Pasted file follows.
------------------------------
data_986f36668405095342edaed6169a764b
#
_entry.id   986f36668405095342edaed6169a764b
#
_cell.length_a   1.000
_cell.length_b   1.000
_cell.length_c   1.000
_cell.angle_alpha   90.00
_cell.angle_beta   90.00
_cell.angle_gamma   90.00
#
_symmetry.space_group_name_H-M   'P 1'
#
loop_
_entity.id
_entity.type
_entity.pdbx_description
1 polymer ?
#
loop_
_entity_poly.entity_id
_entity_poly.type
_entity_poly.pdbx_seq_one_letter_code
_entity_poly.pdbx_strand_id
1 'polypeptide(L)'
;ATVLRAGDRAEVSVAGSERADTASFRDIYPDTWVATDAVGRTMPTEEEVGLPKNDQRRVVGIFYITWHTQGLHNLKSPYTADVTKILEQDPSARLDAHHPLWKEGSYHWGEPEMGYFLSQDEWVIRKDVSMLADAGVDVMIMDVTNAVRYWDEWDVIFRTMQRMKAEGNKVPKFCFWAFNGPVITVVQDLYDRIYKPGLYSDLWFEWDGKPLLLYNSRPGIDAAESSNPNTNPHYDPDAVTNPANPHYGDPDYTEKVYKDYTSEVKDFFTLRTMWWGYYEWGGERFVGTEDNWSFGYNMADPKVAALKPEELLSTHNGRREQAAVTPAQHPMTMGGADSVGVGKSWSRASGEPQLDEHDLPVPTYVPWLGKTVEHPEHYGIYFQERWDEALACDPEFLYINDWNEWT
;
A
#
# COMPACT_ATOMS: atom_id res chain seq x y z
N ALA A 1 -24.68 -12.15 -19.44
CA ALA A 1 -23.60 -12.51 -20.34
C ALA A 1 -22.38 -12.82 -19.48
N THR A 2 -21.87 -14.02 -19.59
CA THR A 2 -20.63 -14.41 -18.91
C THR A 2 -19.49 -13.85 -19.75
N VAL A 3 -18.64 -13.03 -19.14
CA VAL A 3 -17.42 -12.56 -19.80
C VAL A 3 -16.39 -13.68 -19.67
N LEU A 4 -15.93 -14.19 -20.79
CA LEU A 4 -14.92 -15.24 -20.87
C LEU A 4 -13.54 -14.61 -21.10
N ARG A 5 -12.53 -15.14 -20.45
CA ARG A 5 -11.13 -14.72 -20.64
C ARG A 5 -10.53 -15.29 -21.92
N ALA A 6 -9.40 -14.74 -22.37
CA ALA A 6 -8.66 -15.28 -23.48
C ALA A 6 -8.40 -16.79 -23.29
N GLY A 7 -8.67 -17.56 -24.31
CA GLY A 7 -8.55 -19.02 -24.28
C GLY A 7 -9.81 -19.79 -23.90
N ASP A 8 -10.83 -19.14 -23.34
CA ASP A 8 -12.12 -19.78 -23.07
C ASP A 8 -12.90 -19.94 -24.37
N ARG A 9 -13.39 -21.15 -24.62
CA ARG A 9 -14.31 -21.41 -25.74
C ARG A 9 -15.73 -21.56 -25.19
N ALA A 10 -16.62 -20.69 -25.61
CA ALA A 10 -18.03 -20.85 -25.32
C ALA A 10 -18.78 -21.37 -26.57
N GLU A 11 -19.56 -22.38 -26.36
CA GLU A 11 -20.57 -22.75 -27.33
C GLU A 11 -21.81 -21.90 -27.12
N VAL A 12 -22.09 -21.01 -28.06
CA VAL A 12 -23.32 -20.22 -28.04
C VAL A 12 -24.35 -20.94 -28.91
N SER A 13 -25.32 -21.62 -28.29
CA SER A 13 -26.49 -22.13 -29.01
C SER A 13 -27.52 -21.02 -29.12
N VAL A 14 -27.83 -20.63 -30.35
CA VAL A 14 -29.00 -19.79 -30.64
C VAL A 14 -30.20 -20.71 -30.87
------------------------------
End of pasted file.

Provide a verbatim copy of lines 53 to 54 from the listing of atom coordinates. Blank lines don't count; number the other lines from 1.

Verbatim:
CA ASP A 8 -12.12 -19.78 -23.07
C ASP A 8 -12.90 -19.94 -24.37